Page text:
ATM transactions suddenly vanish without trace

Andre Jordaan said he was going off his trolley trying to find out what happened to the R3 500 his wife deposited in four separate transactions at Absa ATMs at Cape Gate and Old Paarl Road, Brackenfell, in May.

After getting no help from his Absa branch he sent an email to their branch action line on August 1 and received an automated response with a reference number.

Mr Jordaan got the same response to his second email which he sent on September 1.

Finally, on September 9, he received a reply from a call centre agent, Songz Lunika, saying that without the slips which reflect the ATM number, date and time of transactions, they were unable to help, but if the ATMs are at a branch then they should visit the branch.

“So what then is the purpose of providing an account number, a reference number, a name, surname and SA ID number when doing the transaction if they insist on being provided with the ATM slip? Who is now at fault if the ATM is out of paper and does not supply a slip? Do these unallocated funds simply go into the pot with which Absa uses for all of those exorbitant sponsorships?” Mr Jordaan wanted to know. 

“My wife made four cash deposits totalling R3 500 using the card-less cash-deposit facilities at different ATMs. With each of these deposits, not a single transaction receipt was received from the ATM. Their machines seem to be permanently out of paper. At the time, the bank’s SMS notification system didn’t work either, so my wife could only pray these transactions were successful. I don’t use any of the electronic banking platforms, because they have not yet been proven safe, therefore I had to wait for my account statement to arrive. When it did arrive not one of these transactions reflected. 

After I posted to Hello Peter in desperation, an agent contacted me asking for precise details of the date, the time and exactly which ATM was used. Who records these details? Now I’m supposed to know this nearly three months later. Surely with all of the information that can be provided, Absa must have ways of tracing the deposits,” Mr Jordaan said.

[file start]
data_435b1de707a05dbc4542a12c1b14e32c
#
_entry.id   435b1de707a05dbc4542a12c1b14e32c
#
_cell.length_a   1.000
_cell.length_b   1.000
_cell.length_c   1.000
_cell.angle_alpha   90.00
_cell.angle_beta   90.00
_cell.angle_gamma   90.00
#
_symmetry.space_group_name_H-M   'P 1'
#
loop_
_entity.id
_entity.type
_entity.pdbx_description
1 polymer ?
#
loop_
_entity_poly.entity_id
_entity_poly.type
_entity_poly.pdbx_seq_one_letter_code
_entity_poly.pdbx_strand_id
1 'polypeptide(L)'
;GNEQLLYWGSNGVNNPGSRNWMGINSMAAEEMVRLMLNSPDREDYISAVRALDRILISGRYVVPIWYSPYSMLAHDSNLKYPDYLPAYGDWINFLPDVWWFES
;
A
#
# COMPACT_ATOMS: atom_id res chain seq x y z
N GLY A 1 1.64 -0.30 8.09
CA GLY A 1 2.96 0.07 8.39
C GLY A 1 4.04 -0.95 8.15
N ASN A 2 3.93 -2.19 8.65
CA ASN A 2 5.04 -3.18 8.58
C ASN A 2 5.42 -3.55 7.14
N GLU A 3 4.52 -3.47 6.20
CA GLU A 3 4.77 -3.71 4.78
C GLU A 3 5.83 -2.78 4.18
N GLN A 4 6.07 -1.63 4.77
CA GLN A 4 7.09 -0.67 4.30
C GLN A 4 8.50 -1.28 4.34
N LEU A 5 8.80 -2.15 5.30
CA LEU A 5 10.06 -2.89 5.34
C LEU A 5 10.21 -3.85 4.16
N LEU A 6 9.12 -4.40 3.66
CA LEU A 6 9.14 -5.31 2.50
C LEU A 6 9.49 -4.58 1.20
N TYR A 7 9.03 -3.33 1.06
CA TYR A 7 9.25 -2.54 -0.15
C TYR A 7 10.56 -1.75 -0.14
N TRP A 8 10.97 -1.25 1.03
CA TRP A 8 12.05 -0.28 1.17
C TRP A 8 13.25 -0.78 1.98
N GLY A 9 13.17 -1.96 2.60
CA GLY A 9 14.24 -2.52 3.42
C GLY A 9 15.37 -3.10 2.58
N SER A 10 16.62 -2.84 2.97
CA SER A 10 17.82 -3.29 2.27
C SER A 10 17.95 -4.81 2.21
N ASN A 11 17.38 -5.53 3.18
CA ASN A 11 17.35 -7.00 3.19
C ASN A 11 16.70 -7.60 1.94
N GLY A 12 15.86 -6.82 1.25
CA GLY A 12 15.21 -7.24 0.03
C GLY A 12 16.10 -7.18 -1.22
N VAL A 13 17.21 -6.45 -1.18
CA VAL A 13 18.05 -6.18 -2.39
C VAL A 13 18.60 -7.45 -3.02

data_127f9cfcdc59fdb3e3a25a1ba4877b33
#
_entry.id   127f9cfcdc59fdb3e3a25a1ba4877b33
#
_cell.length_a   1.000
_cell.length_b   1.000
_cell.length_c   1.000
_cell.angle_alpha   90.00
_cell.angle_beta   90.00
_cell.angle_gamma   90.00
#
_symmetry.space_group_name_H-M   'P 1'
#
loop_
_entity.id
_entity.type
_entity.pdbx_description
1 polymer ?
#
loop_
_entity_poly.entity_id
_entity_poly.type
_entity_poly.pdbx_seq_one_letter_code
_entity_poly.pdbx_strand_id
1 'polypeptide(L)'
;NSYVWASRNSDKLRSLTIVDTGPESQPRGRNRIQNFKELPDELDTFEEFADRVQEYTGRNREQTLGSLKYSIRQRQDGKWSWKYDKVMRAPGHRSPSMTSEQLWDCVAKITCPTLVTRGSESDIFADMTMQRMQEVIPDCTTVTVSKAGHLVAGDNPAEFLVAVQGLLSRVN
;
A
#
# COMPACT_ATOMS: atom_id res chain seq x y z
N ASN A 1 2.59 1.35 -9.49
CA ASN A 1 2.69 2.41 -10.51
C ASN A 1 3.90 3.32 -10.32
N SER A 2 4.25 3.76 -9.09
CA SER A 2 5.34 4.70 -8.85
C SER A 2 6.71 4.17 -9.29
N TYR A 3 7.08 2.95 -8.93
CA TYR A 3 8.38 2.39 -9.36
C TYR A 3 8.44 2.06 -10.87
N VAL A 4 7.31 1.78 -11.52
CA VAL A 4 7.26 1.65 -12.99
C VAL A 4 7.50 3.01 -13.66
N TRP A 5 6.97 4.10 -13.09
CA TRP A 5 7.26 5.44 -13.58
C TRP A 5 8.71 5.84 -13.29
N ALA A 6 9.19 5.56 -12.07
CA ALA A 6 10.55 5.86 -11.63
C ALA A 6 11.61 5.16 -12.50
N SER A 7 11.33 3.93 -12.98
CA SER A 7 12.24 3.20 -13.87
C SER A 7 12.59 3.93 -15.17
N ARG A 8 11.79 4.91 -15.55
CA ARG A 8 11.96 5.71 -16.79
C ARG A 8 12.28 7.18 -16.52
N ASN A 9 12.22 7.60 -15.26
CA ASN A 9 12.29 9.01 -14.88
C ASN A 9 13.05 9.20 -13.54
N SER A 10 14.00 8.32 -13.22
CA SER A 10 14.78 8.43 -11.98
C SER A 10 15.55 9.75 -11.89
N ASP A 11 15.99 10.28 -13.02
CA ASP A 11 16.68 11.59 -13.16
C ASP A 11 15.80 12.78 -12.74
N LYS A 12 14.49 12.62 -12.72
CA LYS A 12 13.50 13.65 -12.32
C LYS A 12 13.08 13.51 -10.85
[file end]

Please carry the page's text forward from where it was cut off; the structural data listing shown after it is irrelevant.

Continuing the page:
Apparently not.

Tshiwela Mhlantla, Absa’s managing executive: physical channels, said ATMs are a vital part of their banking ecosystem.

“The proliferation of self-service channels like ATMs (with increasing functionalities) are critical to deliver full-value banking to our customers. We take every possible precaution to safeguard our customers’ money, while prioritising the safety and integrity of all transactions.

Our ATMs have a full electronic journal trail of all transactions performed (regardless of whether there is paper or not), and have dual printers in many instances. As an additional security precaution, and in the event of a paper jam or receipt paper unavailability, various functionalities are temporarily disabled (such as deposits, prepaid purchases and CashSend initiation) to protect our customers’ funds. In this instance, the unavailability of paper receipts would have disabled the functionalities of the ATM.

Following a thorough review of the purported deposits by the customer, our investigations indicate that our internal controls were not compromised. We could not trace any of the transactions as the deposit functionality was not available,” said Mr Mhlantla, who didn’t explain why the SMS alert didn’t work either.

“I expected it,” Mr Jordaan said. But if ATMs have a full electronic journal trail of all transactions why can’t they find my money?”

Good question. How long is a piece of string?

Saving data

Andre van der Walt, chair of the Internet Service Providers Association, says that although mobile and fixed line consumers are paying less for data there are ways they can save more.

“Firstly, under new Independent Communications Authority of South Africa (ICASA) regulations, users of capped services must be allowed to roll over unused data. While the roll-over period is at the discretion of the provider, data users cannot be charged out-of-bundle rates unless they have consented. Make sure your service provider does not automatically switch you to a different price structure when your data bundle expires,” he said.

However, there are many more ways to save mobile data that do not require regulatory intervention.

Here are some tips: download your mobile network’s usage app, opt in to receive SMS data usage updates and download special data-saving apps to remain on top of data usage; understand wi-fi, which is now increasingly provided free in public places like restaurants, gyms and airports and is particularly useful for streaming and downloading large files and updates; become familiar with off-peak, uncapped and similar times of the day when data usage may be more affordable than usual.

Instead of choosing not to download software updates, you’ll be able to postpone large updates for relatively cheaper times of the day; try out a few different operating systems.

Some of these are notorious for behind-the-scenes updates that seem to deliver little but hefty data charges at the end of the month; and close apps when you’re not using them.

Social media apps, in particular, use a lot of data when they’re running in the background. Go to settings to double-check what apps you have installed, what’s running and – ultimately – what can be safely deleted to help you save data.

“Finally,” says Mr Van der Walt, “continue being vocal on this issue. Voice and data are now basic services that enable us to apply for jobs and care for our families so the costs of these services should be as low as practically possible.”